New Health Law Offers Protection Against Elder Abuse, But Advocates Complain Provision Is Not FundedCQ HealthBeat: "As baby boomers and their parents age, many stumble across an unsettling surprise - elder abuse that occurs in both institutions and the home. The problem, and the lack of a national strategy to combat it, is something that advocates for the elderly have been complaining about for years. So they fought for, and won, provisions in the new health law (PL 111-148) that are designed to address the issue. Now, though, they face the next battle: landing the money to carry out the programs. The protections are among provisions that are already being criticized as 'unfunded mandates.' Though research is scant, a 2009 study by the National Institute of Justice found that 11 percent of people 60 or older had suffered some kind of abuse in the previous year" (Norman, 4/23).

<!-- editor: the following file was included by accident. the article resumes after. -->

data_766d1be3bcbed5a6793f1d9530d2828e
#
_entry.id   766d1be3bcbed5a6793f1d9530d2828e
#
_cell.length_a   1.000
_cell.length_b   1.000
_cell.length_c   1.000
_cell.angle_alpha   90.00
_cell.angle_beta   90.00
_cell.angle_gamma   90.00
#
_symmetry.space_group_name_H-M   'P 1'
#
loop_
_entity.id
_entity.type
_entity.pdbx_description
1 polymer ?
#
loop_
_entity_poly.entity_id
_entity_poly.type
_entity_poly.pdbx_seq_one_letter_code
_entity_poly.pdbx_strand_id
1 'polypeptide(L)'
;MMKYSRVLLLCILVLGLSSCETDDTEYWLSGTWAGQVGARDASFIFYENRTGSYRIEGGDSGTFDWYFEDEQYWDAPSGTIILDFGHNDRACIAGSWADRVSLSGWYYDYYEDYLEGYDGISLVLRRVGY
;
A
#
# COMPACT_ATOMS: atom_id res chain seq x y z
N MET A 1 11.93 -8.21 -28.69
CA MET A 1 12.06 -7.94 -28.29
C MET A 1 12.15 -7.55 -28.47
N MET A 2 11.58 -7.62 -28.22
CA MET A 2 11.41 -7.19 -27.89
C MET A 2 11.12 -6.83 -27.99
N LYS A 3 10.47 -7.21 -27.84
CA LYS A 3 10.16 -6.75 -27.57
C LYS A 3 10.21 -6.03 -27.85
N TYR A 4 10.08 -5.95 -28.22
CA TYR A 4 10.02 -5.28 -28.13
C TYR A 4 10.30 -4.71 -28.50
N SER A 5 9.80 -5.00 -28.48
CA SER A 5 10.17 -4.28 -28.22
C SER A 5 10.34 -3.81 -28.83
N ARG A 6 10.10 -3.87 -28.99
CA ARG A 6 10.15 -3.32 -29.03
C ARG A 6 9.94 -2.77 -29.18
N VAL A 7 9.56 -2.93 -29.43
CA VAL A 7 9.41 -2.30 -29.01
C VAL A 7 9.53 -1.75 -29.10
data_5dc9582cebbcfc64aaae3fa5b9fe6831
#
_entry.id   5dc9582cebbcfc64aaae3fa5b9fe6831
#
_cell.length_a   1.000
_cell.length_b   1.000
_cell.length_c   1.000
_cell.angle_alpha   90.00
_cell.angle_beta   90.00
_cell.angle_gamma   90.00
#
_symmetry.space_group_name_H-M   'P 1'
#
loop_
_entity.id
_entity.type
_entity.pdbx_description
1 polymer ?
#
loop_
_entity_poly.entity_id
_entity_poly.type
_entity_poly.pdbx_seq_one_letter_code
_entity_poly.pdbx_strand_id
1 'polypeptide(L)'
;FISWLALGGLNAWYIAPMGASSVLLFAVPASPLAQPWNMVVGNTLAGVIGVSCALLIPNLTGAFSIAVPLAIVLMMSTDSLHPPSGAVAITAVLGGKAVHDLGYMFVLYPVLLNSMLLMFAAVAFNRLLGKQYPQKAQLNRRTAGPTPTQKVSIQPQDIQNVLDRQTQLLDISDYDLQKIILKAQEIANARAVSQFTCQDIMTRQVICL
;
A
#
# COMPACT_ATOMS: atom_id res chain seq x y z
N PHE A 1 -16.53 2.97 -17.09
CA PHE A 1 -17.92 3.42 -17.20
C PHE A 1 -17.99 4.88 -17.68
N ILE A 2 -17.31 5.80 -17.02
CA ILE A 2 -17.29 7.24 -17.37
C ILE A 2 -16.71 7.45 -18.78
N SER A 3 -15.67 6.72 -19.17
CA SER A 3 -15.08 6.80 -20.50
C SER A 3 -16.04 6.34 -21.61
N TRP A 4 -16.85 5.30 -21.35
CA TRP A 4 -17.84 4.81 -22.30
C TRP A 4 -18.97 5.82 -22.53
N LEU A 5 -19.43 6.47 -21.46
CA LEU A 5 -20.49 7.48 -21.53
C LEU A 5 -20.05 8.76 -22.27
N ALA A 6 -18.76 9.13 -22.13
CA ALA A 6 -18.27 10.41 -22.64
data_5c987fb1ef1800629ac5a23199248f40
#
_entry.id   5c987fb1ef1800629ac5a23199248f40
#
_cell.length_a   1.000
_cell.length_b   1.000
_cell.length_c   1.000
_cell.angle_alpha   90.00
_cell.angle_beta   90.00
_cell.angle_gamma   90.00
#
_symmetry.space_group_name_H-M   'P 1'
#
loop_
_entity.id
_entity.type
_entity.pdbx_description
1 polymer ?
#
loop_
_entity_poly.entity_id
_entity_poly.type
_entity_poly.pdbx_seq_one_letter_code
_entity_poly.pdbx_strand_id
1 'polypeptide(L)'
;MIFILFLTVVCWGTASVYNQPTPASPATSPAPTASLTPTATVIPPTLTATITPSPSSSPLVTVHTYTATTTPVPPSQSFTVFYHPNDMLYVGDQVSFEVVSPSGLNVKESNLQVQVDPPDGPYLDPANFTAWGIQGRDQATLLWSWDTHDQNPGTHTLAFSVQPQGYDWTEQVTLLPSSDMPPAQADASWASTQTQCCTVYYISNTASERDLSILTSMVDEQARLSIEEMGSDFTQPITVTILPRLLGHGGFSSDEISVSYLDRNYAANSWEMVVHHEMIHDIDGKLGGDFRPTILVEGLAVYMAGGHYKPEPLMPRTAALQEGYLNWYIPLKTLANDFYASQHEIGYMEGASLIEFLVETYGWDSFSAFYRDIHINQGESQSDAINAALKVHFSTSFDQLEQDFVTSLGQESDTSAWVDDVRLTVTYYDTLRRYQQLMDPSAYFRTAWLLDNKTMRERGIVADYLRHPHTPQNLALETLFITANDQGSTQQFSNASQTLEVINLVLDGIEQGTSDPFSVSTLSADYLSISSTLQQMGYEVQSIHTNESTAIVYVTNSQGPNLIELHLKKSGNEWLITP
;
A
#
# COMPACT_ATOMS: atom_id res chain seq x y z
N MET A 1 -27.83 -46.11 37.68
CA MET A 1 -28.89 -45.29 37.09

The New York Times: "In an aging population, the elderly are increasingly being taken care of by the elderly. Professional caregivers - almost all of them women - are one of the fastest-growing segments of the American work force, and also one of the grayest. A recent study by PHI National, a nonprofit organization that advocates on behalf of caregivers, found that in 2008, 28 percent of home care aides were over age 55, compared with 18 percent of women in the overall work force. The organization projects that from 2008 to 2018, the number of direct care workers, which includes those in nursing homes, will grow to 4.3 million from 3.2 million. The percentage of older caregivers is projected to grow to 30 percent from 22 percent" (Leland, 4/24). This is part of the KHN Morning Briefing, a summary of health policy coverage from major news organizations. Sign up for an email subscription.